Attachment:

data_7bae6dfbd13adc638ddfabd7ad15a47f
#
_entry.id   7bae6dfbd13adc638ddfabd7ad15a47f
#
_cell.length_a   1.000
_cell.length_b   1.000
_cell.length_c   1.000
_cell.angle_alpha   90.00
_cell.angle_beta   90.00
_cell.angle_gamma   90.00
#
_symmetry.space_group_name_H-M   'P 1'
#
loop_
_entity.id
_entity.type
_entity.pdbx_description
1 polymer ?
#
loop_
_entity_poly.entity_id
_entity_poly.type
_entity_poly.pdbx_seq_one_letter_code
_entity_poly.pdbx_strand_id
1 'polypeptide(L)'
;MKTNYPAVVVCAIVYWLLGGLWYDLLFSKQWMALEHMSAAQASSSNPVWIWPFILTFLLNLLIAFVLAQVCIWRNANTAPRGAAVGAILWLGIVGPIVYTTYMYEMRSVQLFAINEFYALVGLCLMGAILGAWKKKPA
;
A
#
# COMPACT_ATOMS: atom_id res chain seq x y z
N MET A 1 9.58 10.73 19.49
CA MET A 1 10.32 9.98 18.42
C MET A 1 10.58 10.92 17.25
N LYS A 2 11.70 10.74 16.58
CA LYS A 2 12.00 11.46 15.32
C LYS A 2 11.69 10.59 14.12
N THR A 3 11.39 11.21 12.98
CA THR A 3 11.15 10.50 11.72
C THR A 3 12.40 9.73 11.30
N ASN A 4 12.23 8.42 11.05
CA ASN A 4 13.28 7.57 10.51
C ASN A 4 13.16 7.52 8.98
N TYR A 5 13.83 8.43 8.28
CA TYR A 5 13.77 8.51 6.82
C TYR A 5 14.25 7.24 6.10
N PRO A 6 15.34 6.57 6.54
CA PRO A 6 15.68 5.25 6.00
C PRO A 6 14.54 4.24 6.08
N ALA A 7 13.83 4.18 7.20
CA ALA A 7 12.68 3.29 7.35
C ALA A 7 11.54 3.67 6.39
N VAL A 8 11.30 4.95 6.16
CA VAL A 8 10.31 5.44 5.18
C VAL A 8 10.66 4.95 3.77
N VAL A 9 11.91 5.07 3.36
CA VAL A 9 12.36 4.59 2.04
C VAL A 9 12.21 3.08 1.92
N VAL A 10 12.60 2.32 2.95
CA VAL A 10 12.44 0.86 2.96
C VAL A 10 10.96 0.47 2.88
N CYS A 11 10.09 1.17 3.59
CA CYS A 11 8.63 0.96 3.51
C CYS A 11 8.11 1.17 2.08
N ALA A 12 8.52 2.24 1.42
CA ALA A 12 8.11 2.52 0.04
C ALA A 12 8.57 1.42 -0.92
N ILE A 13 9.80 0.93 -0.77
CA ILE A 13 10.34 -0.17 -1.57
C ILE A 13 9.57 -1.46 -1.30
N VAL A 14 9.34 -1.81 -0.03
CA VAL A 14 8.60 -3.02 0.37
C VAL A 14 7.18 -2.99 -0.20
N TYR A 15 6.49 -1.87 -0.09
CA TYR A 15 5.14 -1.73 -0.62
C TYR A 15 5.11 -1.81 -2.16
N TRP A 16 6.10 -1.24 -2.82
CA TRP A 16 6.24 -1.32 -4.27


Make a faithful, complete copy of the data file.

data_7bae6dfbd13adc638ddfabd7ad15a47f
#
_entry.id   7bae6dfbd13adc638ddfabd7ad15a47f
#
_cell.length_a   1.000
_cell.length_b   1.000
_cell.length_c   1.000
_cell.angle_alpha   90.00
_cell.angle_beta   90.00
_cell.angle_gamma   90.00
#
_symmetry.space_group_name_H-M   'P 1'
#
loop_
_entity.id
_entity.type
_entity.pdbx_description
1 polymer ?
#
loop_
_entity_poly.entity_id
_entity_poly.type
_entity_poly.pdbx_seq_one_letter_code
_entity_poly.pdbx_strand_id
1 'polypeptide(L)'
;MKTNYPAVVVCAIVYWLLGGLWYDLLFSKQWMALEHMSAAQASSSNPVWIWPFILTFLLNLLIAFVLAQVCIWRNANTAPRGAAVGAILWLGIVGPIVYTTYMYEMRSVQLFAINEFYALVGLCLMGAILGAWKKKPA
;
A
#
# COMPACT_ATOMS: atom_id res chain seq x y z
N MET A 1 9.58 10.73 19.49
CA MET A 1 10.32 9.98 18.42
C MET A 1 10.58 10.92 17.25
N LYS A 2 11.70 10.74 16.58
CA LYS A 2 12.00 11.46 15.32
C LYS A 2 11.69 10.59 14.12
N THR A 3 11.39 11.21 12.98
CA THR A 3 11.15 10.50 11.72
C THR A 3 12.40 9.73 11.30
N ASN A 4 12.23 8.42 11.05
CA ASN A 4 13.28 7.57 10.51
C ASN A 4 13.16 7.52 8.98
N TYR A 5 13.83 8.43 8.28
CA TYR A 5 13.77 8.51 6.82
C TYR A 5 14.25 7.24 6.10
N PRO A 6 15.34 6.57 6.54
CA PRO A 6 15.68 5.25 6.00
C PRO A 6 14.54 4.24 6.08
N ALA A 7 13.83 4.18 7.20
CA ALA A 7 12.68 3.29 7.35
C ALA A 7 11.54 3.67 6.39
N VAL A 8 11.30 4.95 6.16
CA VAL A 8 10.31 5.44 5.18
C VAL A 8 10.66 4.95 3.77
N VAL A 9 11.91 5.07 3.36
CA VAL A 9 12.36 4.59 2.04
C VAL A 9 12.21 3.08 1.92
N VAL A 10 12.60 2.32 2.95
CA VAL A 10 12.44 0.86 2.96
C VAL A 10 10.96 0.47 2.88
N CYS A 11 10.09 1.17 3.59
CA CYS A 11 8.63 0.96 3.51
C CYS A 11 8.11 1.17 2.08
N ALA A 12 8.52 2.24 1.42
CA ALA A 12 8.11 2.52 0.04
C ALA A 12 8.57 1.42 -0.92
N ILE A 13 9.80 0.93 -0.77
CA ILE A 13 10.34 -0.17 -1.57
C ILE A 13 9.57 -1.46 -1.30
N VAL A 14 9.34 -1.81 -0.03
CA VAL A 14 8.60 -3.02 0.37
C VAL A 14 7.18 -2.99 -0.20
N TYR A 15 6.49 -1.87 -0.09
CA TYR A 15 5.14 -1.73 -0.62
C TYR A 15 5.11 -1.81 -2.16
N TRP A 16 6.10 -1.24 -2.82
CA TRP A 16 6.24 -1.32 -4.27